Parsing a sentence¶
Transforming a sentence in natural language into an hyperedge is the most fundamental and quintessential task one can perform with Graphbrain.
We start by creating a parser, in this case for the English language:
from graphbrain.parsers import * parser = create_parser(name='en')
Initializing the parser requires loading potentially large language models. This can take from a few seconds to a minute. Let’s assign some text to a variable, in this case a simple sentence:
text = "The Turing test, developed by Alan Turing in 1950, is a test of machine intelligence."
Finally, let us parse the text and print the result:
parses = parser.parse(text) for parse in parses: edge = parse['main_edge'] print(edge.to_str())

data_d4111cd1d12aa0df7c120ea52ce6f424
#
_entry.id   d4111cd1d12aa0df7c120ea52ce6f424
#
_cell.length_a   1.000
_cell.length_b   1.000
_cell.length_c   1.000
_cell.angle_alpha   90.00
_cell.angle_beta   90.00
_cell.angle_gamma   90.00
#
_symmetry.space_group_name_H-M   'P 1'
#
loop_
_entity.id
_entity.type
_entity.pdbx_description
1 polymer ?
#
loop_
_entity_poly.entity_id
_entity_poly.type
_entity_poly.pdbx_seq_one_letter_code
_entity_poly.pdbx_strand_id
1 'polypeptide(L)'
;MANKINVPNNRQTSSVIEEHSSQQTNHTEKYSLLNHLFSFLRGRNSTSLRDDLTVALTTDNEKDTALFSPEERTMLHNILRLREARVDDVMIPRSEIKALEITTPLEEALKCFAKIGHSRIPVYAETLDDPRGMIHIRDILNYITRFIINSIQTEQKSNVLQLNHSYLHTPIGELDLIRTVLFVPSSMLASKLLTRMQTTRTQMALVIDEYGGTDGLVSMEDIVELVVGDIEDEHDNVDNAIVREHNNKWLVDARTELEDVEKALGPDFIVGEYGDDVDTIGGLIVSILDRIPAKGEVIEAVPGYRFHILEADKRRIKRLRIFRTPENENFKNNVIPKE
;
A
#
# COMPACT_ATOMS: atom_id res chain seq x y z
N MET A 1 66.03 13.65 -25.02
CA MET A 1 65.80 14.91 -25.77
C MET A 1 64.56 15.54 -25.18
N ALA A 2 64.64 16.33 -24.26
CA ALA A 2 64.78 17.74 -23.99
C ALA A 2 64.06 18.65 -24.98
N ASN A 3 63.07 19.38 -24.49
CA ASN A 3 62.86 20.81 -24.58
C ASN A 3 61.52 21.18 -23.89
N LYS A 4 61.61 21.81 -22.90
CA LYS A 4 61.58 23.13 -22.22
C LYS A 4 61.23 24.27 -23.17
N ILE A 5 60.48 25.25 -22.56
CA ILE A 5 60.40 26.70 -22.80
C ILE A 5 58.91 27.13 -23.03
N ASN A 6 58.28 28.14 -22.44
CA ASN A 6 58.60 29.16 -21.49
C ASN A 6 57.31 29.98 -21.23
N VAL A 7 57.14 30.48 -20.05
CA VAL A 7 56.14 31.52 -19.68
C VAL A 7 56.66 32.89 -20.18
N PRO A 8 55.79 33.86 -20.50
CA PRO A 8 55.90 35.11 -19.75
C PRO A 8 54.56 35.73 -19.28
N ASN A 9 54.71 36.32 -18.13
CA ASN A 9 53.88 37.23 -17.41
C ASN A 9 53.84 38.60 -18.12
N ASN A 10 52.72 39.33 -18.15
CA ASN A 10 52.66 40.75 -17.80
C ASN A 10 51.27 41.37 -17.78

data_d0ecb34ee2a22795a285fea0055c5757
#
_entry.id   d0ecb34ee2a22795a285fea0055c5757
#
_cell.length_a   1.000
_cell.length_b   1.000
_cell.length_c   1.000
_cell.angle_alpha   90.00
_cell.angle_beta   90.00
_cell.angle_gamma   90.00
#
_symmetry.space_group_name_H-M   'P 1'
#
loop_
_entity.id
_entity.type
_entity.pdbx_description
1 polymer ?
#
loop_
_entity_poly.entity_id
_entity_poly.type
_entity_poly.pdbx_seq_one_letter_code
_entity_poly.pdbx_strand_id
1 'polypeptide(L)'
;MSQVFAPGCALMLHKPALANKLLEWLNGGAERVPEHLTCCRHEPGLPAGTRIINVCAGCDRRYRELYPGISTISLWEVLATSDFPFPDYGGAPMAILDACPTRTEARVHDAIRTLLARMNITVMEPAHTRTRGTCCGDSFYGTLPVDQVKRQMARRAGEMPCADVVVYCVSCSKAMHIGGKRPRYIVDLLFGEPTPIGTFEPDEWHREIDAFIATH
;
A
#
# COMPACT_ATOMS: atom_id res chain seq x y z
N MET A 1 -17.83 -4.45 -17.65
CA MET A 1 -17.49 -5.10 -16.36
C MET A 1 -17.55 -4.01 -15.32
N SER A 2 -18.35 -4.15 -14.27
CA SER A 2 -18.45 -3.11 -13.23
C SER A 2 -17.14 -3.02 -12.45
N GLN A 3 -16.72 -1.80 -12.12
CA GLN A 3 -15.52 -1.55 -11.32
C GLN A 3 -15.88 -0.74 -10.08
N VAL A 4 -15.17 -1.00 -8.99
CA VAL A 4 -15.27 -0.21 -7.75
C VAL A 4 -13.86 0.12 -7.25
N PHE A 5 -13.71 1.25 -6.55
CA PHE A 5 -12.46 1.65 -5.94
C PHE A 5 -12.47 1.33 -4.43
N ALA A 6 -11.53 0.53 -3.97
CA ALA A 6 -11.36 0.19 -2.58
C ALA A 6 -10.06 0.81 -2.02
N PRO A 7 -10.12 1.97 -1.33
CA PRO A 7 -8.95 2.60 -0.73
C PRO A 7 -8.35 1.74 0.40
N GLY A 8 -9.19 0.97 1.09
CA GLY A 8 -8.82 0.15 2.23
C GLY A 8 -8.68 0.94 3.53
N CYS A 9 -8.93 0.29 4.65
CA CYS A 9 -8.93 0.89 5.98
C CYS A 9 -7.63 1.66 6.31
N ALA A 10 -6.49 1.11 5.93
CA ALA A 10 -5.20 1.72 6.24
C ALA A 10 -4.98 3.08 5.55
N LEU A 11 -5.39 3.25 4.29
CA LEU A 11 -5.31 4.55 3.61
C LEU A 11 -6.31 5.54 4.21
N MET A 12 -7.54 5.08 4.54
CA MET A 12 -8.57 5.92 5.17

parse() method on a parser object returns a collection of parses – one per sentence. Each parse object is a dictionary, where ‘main_edge’ contains the hyperedge that directly corresponds to the sentence. Hyperedge objects have a
to_str() method that can be used to produce a string representation. The code above should cause a single hyperedge to be printed to the screen.
Experiment with changing the text that is passed to the parser object and see what happens.
Working with notebooks¶
Jupyter notebooks are a particularly handy way to perform exploratory computation with Python, and very popular for scientific applications. Graphbrain is no exception. The notebook corresponding to this tutorial can be found here:
Notice how to import the utility functions that exist specifically for working with notebooks:
from graphbrain.notebook import *
show() function allows one to render hyperedges in a nicer way. In the example above, we could replace the
print() call with
show(edge), and obtain something like this:
show() function provides several visualization styles, and also the possibility of reducing visual clutter by only displaying the roots of the atoms. Refer to the function signature for all the details.